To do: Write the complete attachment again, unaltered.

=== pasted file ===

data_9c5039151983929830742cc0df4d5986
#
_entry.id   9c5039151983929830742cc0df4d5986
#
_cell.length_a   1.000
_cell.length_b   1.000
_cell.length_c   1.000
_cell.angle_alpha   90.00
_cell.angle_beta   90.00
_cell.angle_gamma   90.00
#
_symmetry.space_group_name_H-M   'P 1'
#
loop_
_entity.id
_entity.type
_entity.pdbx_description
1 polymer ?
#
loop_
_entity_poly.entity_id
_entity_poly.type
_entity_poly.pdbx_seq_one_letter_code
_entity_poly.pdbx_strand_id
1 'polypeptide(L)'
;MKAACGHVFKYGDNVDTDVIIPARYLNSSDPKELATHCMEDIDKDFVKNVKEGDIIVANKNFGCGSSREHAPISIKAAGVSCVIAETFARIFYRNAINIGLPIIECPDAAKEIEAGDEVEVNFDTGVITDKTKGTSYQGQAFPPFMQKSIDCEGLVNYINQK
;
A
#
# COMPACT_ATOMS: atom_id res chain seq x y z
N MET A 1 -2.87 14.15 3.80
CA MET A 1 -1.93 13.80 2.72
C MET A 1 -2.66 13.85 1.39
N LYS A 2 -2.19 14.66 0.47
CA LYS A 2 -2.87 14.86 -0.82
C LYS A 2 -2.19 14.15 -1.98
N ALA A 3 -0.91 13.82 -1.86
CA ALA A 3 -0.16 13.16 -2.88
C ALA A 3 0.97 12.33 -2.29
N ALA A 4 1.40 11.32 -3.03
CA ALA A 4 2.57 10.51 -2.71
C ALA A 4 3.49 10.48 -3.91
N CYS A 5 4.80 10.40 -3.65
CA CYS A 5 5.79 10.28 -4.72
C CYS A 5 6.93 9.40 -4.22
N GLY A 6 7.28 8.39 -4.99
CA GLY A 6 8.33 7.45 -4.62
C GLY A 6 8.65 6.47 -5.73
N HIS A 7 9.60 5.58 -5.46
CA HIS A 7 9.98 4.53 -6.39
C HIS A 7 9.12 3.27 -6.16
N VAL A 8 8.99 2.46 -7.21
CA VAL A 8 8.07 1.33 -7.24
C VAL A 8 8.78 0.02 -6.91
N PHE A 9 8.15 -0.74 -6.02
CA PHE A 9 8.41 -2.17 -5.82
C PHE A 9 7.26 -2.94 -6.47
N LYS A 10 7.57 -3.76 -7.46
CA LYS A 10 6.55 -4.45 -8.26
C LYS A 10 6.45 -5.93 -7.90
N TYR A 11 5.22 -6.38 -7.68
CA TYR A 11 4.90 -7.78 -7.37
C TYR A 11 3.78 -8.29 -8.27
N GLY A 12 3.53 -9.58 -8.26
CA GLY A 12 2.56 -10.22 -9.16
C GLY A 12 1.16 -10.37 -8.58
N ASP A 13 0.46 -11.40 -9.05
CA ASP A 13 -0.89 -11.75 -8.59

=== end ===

data_9c5039151983929830742cc0df4d5986
#
_entry.id   9c5039151983929830742cc0df4d5986
#
_cell.length_a   1.000
_cell.length_b   1.000
_cell.length_c   1.000
_cell.angle_alpha   90.00
_cell.angle_beta   90.00
_cell.angle_gamma   90.00
#
_symmetry.space_group_name_H-M   'P 1'
#
loop_
_entity.id
_entity.type
_entity.pdbx_description
1 polymer ?
#
loop_
_entity_poly.entity_id
_entity_poly.type
_entity_poly.pdbx_seq_one_letter_code
_entity_poly.pdbx_strand_id
1 'polypeptide(L)'
;MKAACGHVFKYGDNVDTDVIIPARYLNSSDPKELATHCMEDIDKDFVKNVKEGDIIVANKNFGCGSSREHAPISIKAAGVSCVIAETFARIFYRNAINIGLPIIECPDAAKEIEAGDEVEVNFDTGVITDKTKGTSYQGQAFPPFMQKSIDCEGLVNYINQK
;
A
#
# COMPACT_ATOMS: atom_id res chain seq x y z
N MET A 1 -2.87 14.15 3.80
CA MET A 1 -1.93 13.80 2.72
C MET A 1 -2.66 13.85 1.39
N LYS A 2 -2.19 14.66 0.47
CA LYS A 2 -2.87 14.86 -0.82
C LYS A 2 -2.19 14.15 -1.98
N ALA A 3 -0.91 13.82 -1.86
CA ALA A 3 -0.16 13.16 -2.88
C ALA A 3 0.97 12.33 -2.29
N ALA A 4 1.40 11.32 -3.03
CA ALA A 4 2.57 10.51 -2.71
C ALA A 4 3.49 10.48 -3.91
N CYS A 5 4.80 10.40 -3.65
CA CYS A 5 5.79 10.28 -4.72
C CYS A 5 6.93 9.40 -4.22
N GLY A 6 7.28 8.39 -4.99
CA GLY A 6 8.33 7.45 -4.62
C GLY A 6 8.65 6.47 -5.73
N HIS A 7 9.60 5.58 -5.46
CA HIS A 7 9.98 4.53 -6.39
C HIS A 7 9.12 3.27 -6.16
N VAL A 8 8.99 2.46 -7.21
CA VAL A 8 8.07 1.33 -7.24
C VAL A 8 8.78 0.02 -6.91
N PHE A 9 8.15 -0.74 -6.02
CA PHE A 9 8.41 -2.17 -5.82
C PHE A 9 7.26 -2.94 -6.47
N LYS A 10 7.57 -3.76 -7.46
CA LYS A 10 6.55 -4.45 -8.26
C LYS A 10 6.45 -5.93 -7.90
N TYR A 11 5.22 -6.38 -7.68
CA TYR A 11 4.90 -7.78 -7.37
C TYR A 11 3.78 -8.29 -8.27
N GLY A 12 3.53 -9.58 -8.26
CA GLY A 12 2.56 -10.22 -9.16
C GLY A 12 1.16 -10.37 -8.58
N ASP A 13 0.46 -11.40 -9.05
CA ASP A 13 -0.89 -11.75 -8.59